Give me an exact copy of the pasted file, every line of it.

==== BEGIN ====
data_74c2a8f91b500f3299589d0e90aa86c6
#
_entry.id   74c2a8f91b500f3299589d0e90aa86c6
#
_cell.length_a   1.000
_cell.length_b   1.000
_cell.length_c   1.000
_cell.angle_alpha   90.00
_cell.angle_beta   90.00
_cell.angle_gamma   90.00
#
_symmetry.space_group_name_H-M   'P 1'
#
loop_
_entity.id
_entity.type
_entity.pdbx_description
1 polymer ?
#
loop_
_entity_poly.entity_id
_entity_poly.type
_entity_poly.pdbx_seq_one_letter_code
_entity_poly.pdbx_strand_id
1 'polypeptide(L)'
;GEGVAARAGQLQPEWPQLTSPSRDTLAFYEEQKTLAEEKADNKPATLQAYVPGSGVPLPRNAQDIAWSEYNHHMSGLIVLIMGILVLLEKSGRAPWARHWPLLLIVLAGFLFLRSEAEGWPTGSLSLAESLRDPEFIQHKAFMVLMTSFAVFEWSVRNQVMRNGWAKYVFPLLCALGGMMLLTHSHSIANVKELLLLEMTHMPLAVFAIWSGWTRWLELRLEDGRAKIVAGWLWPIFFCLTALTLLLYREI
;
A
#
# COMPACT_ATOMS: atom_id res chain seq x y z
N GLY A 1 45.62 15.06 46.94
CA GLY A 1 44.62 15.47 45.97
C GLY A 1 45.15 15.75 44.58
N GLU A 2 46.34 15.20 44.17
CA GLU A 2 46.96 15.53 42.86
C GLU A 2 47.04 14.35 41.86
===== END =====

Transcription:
data_74c2a8f91b500f3299589d0e90aa86c6
#
_entry.id   74c2a8f91b500f3299589d0e90aa86c6
#
_cell.length_a   1.000
_cell.length_b   1.000
_cell.length_c   1.000
_cell.angle_alpha   90.00
_cell.angle_beta   90.00
_cell.angle_gamma   90.00
#
_symmetry.space_group_name_H-M   'P 1'
#
loop_
_entity.id
_entity.type
_entity.pdbx_description
1 polymer ?
#
loop_
_entity_poly.entity_id
_entity_poly.type
_entity_poly.pdbx_seq_one_letter_code
_entity_poly.pdbx_strand_id
1 'polypeptide(L)'
;GEGVAARAGQLQPEWPQLTSPSRDTLAFYEEQKTLAEEKADNKPATLQAYVPGSGVPLPRNAQDIAWSEYNHHMSGLIVLIMGILVLLEKSGRAPWARHWPLLLIVLAGFLFLRSEAEGWPTGSLSLAESLRDPEFIQHKAFMVLMTSFAVFEWSVRNQVMRNGWAKYVFPLLCALGGMMLLTHSHSIANVKELLLLEMTHMPLAVFAIWSGWTRWLELRLEDGRAKIVAGWLWPIFFCLTALTLLLYREI
;
A
#
# COMPACT_ATOMS: atom_id res chain seq x y z
N GLY A 1 45.62 15.06 46.94
CA GLY A 1 44.62 15.47 45.97
C GLY A 1 45.15 15.75 44.58
N GLU A 2 46.34 15.20 44.17
CA GLU A 2 46.96 15.53 42.86
C GLU A 2 47.04 14.35 41.86